• Polls give Mitsotakis clear win _ in seven-party parliament
• ESM: More reforms needed to sustain growth
• Regling says Greece’s budget risk is real
• IMF inspectors to visit after election
# Two new opinion polls published last night project a clear win for Kyriakos Mitsotakis’ conservative New Democracy, with an outright victory seen as the most likely outcome. A Pulse survey for Skai television gave ND an 8-point advantage with 33.5 percent of the projected vote. It was followed by Syriza at 25.5 percent, the Movement for Change at 6.5 percent (losing ground from its 7.8 percent support in the European elections), KKE with 5.5 percent, and Golden Dawn at 5 percent. Yanis Varoufakis’ MeRA25 (3.5 percent) and Kyriakos Velopoulos’ fringe right-wing Greek Solution party (3.0 percent) also exceeded the 3 percent threshold. Some 8.5 percent of voters remain undecided. Seat projections by Pulse gave New Democracy at least 152 MPs (or 156 MPs in a six party house) _ results that were similar in an MRB survey for Star television which gave ND a 7.6-point advantage ahead of the July 7 elections.
# The European Stability Mechanism says, despite improvements, Greece still faces hurdles to achieving sustainable growth after ending its bailout programmes. “For the future, it will be important that Greece combines its post-programme commitments with policies and public investments that support the economy’s recovery, strengthen market confidence, and sustain growth,” the ESM said . More work was needed, it said, to legally safeguard reforms to prevent court reversals, broaden the tax base, create a more business-friendly environment, continue an efficiency drive in the public sector, and reduce the time needed to resolve legal disputes.
# ESM Managing Director Klaus Regling has renewed a spending warning to Greece, arguing that the country’s 2019 primary surplus target is now facing a clear threat. “We are quite confident together with the Commission that this risk is really there, that the primary surplus might be missed by a significant margin,” . “We also are concerned because the commitment to consult with the Institutions on important fiscal measures was not adhered to over the last few weeks. And that relates not only to the measures like additional pension payments and social handouts but also to the action in the Greek parliament to scrap the pre-legislated tax reforms … That’s regrettable and it was done without consultation. And also the amendment to the HCAP law that happened in the Greek parliament just before the end of their session was done without any consultation, which is clearly a breach of the agreed process. So, we will come back to all these things, of course, with the new government.”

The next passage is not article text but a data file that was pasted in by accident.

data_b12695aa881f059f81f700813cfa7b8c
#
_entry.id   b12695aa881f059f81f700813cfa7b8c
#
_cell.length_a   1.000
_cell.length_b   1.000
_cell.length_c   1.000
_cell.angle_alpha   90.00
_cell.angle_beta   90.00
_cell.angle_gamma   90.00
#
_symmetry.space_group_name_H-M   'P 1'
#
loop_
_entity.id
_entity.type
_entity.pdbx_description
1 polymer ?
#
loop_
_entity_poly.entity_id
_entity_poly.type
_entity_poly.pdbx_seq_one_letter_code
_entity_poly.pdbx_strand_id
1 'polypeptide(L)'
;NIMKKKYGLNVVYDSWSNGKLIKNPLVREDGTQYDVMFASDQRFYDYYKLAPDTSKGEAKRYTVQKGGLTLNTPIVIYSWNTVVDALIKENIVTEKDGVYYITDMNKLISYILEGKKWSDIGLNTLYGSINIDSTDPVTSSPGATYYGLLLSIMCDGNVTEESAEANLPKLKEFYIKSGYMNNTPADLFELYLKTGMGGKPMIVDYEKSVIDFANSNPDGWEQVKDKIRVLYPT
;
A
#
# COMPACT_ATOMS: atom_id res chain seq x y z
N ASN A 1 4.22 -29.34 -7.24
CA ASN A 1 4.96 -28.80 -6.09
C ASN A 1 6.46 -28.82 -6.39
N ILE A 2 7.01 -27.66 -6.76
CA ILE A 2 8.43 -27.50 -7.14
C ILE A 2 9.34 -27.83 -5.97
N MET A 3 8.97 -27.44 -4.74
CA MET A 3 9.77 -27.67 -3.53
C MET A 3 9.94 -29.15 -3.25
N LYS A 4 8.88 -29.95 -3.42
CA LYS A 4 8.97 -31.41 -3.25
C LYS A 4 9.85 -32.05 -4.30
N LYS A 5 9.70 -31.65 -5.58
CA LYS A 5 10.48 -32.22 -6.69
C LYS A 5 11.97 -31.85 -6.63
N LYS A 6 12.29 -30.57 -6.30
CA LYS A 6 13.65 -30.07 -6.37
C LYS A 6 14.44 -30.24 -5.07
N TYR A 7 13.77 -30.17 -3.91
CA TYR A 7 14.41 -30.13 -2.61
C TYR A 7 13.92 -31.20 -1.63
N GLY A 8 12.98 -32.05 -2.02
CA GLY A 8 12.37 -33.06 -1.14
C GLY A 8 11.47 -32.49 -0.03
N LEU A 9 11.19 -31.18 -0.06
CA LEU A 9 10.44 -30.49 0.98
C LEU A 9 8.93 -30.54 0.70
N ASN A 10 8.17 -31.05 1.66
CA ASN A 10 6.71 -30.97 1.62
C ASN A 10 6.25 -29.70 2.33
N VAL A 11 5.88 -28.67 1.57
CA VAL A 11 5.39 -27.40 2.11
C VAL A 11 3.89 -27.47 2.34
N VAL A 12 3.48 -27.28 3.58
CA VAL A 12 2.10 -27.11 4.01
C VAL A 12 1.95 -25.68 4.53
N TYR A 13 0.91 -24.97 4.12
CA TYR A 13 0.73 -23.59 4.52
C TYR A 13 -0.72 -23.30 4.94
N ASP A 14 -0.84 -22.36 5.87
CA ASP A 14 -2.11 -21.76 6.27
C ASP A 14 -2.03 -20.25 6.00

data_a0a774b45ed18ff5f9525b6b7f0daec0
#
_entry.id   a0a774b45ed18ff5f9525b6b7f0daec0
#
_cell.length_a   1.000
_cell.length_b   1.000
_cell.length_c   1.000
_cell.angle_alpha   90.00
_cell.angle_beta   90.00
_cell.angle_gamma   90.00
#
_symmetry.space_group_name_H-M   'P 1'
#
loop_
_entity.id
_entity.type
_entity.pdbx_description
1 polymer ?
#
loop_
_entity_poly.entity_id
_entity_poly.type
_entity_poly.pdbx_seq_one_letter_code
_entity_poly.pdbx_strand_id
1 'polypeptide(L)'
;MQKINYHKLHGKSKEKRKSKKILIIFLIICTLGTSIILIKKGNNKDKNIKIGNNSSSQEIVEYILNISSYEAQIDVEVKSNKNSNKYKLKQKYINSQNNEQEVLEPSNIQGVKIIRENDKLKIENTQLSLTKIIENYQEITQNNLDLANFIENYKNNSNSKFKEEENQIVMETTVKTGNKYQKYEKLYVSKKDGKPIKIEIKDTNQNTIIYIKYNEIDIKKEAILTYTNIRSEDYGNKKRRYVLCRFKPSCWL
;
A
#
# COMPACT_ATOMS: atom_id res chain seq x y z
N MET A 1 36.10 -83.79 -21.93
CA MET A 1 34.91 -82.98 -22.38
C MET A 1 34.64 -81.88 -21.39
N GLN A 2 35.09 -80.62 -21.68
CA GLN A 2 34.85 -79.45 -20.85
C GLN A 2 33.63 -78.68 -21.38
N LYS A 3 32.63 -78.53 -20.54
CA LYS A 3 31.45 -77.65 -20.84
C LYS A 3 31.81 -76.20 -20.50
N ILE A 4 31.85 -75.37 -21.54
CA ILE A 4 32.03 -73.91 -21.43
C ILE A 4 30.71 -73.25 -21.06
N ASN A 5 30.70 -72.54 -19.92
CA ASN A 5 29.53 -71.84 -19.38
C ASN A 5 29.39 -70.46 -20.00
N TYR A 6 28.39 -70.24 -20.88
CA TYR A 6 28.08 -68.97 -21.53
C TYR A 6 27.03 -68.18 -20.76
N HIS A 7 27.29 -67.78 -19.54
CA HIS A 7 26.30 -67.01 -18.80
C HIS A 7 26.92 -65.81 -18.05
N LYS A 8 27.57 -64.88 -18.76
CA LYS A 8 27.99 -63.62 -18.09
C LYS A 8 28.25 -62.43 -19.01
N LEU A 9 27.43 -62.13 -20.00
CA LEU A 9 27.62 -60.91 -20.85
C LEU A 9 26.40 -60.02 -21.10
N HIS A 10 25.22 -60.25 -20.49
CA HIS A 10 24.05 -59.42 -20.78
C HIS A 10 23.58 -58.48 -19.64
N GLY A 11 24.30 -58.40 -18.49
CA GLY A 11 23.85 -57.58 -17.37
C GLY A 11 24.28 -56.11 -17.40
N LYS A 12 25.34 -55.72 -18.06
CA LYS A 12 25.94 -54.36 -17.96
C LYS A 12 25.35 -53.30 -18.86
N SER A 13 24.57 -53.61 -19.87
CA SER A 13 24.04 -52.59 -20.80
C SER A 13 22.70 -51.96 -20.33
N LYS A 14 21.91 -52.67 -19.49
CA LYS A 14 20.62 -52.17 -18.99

# IMF inspectors will wait until after the July 7 general election to visit Greece, fund spokesman Gerry Rice has confirmed. “Clearly … we would want to wait for the elections to take place,” he said during a Washington briefing. “We will wait for the elections to happen and then we will put a timetable in place for the next Article Four (inspection).” Rice added that Greece’s request to repay IMF loans early was still pending. “As I’ve said before, it’s our understanding that Greece needs to get the agreement of the European partners before this can advance further. So I think that that’s where it stands.”
On our Radar: Left Behind
Unemployment has continued to broadly decline since the crisis-era spike but a growing number of Greeks are unskilled workers or have never had regular employment. the unemployment rate was 19.2 percent in the first quarter of the year, from 21.2 percent a year earlier, but up from 18.7 percent in the previous quarter. Low skilled, non-manual workers now make up the largest segment of the workforce, exceeding a third of the total and up from roughly 25 percent at the start of the financial crisis. Also, 19.1 percent of the unemployed have never worked in the past, while 65 percent of the jobless total are long-term unemployed (more than a year). And 32.2 percent of the total have not worked for more than four years.